SUNY Upstate Medical University was awarded a $3.7 million grant from the National Institutes of Health in January to work on an experimental heroin vaccine. In previous trials, the vaccine produced the necessary antibodies to prohibit heroin from entering the brains of mice and rats for an extended period of time. If approved by the FDA, SUNY Upstate researchers will be able to test the vaccine on humans.
A number of SUNY schools receive funds from the $2.5 million NYS OASAS College Environmental Prevention Grant program administered by the New York State Office of Alcoholism and Substance Abuse Services (OASAS) for alcohol and drug use prevention. This funding goes to support the development of campus community coalitions and foster community partnerships that can help strengthen local prevention efforts. Statewide partnerships like these can go a long way to preventing substance misuse among people communities of all kinds.
Researchers at the Rockefeller Institute of Government, led by Director of Research and University at Albany Professor Dr. Patricia Strach, spent the last two years conducting hundreds of interviews, meetings and calls with community members in Sullivan County to discuss the opioid epidemic. Recently, they released a 126-page report detailing their findings, and presenting a roadmap to solving the crisis. Stories from Sullivan: How a Rural Community Responds to the Opioid Epidemic is free to read online. This report plays a key role in educating both policymakers and the general public on how to effectively address the opioid crisis.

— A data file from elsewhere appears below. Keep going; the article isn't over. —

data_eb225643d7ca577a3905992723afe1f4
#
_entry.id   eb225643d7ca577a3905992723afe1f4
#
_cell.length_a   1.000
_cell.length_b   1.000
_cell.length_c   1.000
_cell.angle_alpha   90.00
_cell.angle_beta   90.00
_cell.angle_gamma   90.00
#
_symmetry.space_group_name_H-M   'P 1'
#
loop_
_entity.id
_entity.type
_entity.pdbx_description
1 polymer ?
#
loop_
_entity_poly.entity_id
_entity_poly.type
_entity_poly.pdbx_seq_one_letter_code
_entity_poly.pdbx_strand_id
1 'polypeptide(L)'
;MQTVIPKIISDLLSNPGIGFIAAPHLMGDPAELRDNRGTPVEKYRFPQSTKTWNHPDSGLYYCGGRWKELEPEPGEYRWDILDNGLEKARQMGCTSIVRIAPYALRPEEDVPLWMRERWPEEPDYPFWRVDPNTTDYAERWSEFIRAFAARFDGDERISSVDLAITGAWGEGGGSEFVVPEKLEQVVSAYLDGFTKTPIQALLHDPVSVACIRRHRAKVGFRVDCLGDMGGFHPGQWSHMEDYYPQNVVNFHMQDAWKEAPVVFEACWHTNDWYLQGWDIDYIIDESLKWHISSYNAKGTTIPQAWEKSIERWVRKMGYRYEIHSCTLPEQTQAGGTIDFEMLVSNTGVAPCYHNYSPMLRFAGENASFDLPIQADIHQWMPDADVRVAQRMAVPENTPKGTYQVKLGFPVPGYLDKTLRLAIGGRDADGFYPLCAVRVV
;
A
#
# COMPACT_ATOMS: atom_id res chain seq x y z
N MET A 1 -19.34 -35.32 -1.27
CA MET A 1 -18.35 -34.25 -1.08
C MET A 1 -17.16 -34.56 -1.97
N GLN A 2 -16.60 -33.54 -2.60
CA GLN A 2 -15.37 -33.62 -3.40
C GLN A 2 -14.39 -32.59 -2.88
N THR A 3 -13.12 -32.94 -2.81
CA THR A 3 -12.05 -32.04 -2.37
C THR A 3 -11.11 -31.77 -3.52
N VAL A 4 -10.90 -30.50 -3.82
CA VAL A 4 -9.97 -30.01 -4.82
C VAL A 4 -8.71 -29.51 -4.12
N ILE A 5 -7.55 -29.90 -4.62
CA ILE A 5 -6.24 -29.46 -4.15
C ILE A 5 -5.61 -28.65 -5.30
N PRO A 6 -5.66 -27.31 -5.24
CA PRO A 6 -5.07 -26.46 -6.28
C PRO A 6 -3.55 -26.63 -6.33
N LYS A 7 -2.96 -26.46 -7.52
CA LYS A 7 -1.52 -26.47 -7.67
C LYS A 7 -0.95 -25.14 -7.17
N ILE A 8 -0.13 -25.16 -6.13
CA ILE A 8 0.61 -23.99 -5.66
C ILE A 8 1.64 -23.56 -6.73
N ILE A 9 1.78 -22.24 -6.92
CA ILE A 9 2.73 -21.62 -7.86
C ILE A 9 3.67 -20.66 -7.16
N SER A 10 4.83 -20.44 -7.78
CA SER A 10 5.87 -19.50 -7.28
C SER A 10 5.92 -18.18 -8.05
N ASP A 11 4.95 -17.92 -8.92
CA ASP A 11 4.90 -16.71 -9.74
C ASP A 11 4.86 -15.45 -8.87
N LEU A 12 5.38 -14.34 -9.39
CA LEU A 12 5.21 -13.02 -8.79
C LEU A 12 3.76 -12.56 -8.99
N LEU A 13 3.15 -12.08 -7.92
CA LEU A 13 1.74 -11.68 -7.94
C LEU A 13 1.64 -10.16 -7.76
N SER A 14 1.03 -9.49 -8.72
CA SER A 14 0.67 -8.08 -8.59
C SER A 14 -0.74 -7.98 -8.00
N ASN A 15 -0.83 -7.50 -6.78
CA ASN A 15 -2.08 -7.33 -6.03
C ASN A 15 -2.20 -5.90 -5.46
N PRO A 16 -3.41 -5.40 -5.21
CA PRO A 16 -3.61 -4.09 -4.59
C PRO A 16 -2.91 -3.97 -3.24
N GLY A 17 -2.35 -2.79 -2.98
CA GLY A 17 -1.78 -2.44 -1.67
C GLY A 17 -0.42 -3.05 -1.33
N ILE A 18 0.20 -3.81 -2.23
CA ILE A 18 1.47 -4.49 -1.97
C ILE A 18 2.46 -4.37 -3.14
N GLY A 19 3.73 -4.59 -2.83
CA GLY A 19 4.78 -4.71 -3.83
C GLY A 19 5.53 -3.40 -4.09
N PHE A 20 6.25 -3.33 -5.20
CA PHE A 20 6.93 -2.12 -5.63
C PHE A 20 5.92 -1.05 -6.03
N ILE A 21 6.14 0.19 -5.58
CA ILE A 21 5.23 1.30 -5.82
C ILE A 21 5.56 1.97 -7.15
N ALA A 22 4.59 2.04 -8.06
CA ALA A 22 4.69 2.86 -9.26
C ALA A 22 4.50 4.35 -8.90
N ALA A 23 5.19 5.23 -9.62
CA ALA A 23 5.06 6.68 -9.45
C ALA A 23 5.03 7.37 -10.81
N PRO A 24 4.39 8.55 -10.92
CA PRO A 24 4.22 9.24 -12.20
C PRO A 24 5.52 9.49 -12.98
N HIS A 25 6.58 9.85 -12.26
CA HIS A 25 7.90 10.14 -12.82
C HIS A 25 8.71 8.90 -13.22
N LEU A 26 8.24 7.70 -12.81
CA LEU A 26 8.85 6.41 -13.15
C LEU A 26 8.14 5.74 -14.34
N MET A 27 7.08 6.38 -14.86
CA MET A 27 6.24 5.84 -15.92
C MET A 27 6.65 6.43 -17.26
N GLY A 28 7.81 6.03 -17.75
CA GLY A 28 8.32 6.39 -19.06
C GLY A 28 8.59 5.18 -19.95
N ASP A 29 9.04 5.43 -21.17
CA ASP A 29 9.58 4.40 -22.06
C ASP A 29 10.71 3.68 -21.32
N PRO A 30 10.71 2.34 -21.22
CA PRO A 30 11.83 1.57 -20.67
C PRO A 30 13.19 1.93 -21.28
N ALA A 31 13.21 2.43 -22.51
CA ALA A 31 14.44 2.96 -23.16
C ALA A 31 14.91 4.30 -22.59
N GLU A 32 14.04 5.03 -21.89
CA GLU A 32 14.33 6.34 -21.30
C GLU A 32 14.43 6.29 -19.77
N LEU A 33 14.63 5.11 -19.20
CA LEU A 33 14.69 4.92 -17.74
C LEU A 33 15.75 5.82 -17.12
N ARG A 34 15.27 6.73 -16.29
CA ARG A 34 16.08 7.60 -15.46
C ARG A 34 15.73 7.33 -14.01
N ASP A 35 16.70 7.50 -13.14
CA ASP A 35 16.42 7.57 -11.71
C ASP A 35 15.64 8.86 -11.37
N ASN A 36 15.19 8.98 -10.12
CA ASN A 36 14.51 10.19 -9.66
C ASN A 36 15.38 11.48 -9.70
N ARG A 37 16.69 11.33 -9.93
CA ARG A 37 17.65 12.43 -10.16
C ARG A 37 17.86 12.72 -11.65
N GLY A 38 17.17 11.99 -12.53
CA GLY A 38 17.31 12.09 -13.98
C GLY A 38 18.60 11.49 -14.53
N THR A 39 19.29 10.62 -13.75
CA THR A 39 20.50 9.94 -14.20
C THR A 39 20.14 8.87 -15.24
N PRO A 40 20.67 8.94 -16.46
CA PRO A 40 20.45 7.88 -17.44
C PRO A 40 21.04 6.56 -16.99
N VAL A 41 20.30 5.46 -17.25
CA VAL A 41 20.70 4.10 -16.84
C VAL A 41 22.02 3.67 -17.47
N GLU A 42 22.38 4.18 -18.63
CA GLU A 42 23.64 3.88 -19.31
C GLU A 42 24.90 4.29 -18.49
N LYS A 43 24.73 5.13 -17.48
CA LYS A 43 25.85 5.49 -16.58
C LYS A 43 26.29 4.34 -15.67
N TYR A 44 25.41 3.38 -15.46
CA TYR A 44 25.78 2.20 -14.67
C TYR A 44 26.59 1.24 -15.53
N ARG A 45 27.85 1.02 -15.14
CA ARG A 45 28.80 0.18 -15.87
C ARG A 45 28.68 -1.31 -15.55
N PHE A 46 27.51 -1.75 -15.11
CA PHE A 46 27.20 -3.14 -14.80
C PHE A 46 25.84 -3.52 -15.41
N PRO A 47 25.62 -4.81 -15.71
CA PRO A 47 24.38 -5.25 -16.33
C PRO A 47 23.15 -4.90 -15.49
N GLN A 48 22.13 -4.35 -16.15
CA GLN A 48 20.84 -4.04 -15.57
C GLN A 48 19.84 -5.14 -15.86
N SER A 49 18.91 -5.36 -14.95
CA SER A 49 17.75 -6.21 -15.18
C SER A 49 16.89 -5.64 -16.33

Continuing to lead the charge of education and prevention, SUNY and the NYS Writers Institute is hosting Beth Macy, author of the New York Times bestseller Dopesick: Dealers, Doctors, and the Drug Company that Addicted America, for an author discussion at SUNY Global Center in New York City on September 17. Dopesick is the first book to chronicle the widespread impact of the opioid crisis over the course of 20 years. Attendees will watch an interview with Ms. Macy and have an opportunity to ask questions. The first 100 attendees will also receive a free copy of the book. The event will also feature a reception and book signing.
SUNY is working hard to address the opioid epidemic, and this event is only the latest to shine a light on the issue. If you are interested in attending, register for the event and be part of the conversation.
Taryn Rackmyer is a recent graduate of Mohawk Valley Community College, now attending the University at Albany for Public Policy. Taryn is a student assistant for SUNY's Government Relations & Marketing Department.